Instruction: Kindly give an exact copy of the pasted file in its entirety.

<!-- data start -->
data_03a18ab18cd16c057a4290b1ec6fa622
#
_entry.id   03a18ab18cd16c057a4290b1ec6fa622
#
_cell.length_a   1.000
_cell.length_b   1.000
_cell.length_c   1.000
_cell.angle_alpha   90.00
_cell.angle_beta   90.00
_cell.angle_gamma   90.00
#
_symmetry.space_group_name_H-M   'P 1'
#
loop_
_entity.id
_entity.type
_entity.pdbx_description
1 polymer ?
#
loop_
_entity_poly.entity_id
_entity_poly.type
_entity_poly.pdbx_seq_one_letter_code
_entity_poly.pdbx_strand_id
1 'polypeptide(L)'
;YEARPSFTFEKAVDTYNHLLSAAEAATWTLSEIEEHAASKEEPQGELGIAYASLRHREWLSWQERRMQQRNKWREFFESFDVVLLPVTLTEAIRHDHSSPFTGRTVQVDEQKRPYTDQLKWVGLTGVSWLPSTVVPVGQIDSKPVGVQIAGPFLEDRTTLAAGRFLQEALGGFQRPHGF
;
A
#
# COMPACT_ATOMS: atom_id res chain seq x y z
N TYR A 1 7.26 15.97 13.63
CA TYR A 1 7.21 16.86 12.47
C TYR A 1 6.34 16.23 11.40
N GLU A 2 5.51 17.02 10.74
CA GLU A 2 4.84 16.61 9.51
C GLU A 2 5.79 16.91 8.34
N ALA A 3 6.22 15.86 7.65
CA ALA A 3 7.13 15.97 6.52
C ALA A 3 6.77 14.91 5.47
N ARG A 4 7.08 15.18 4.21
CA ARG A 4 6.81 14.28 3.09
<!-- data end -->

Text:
data_03a18ab18cd16c057a4290b1ec6fa622
#
_entry.id   03a18ab18cd16c057a4290b1ec6fa622
#
_cell.length_a   1.000
_cell.length_b   1.000
_cell.length_c   1.000
_cell.angle_alpha   90.00
_cell.angle_beta   90.00
_cell.angle_gamma   90.00
#
_symmetry.space_group_name_H-M   'P 1'
#
loop_
_entity.id
_entity.type
_entity.pdbx_description
1 polymer ?
#
loop_
_entity_poly.entity_id
_entity_poly.type
_entity_poly.pdbx_seq_one_letter_code
_entity_poly.pdbx_strand_id
1 'polypeptide(L)'
;YEARPSFTFEKAVDTYNHLLSAAEAATWTLSEIEEHAASKEEPQGELGIAYASLRHREWLSWQERRMQQRNKWREFFESFDVVLLPVTLTEAIRHDHSSPFTGRTVQVDEQKRPYTDQLKWVGLTGVSWLPSTVVPVGQIDSKPVGVQIAGPFLEDRTTLAAGRFLQEALGGFQRPHGF
;
A
#
# COMPACT_ATOMS: atom_id res chain seq x y z
N TYR A 1 7.26 15.97 13.63
CA TYR A 1 7.21 16.86 12.47
C TYR A 1 6.34 16.23 11.40
N GLU A 2 5.51 17.02 10.74
CA GLU A 2 4.84 16.61 9.51
C GLU A 2 5.79 16.91 8.34
N ALA A 3 6.22 15.86 7.65
CA ALA A 3 7.13 15.97 6.52
C ALA A 3 6.77 14.91 5.47
N ARG A 4 7.08 15.18 4.21
CA ARG A 4 6.81 14.28 3.09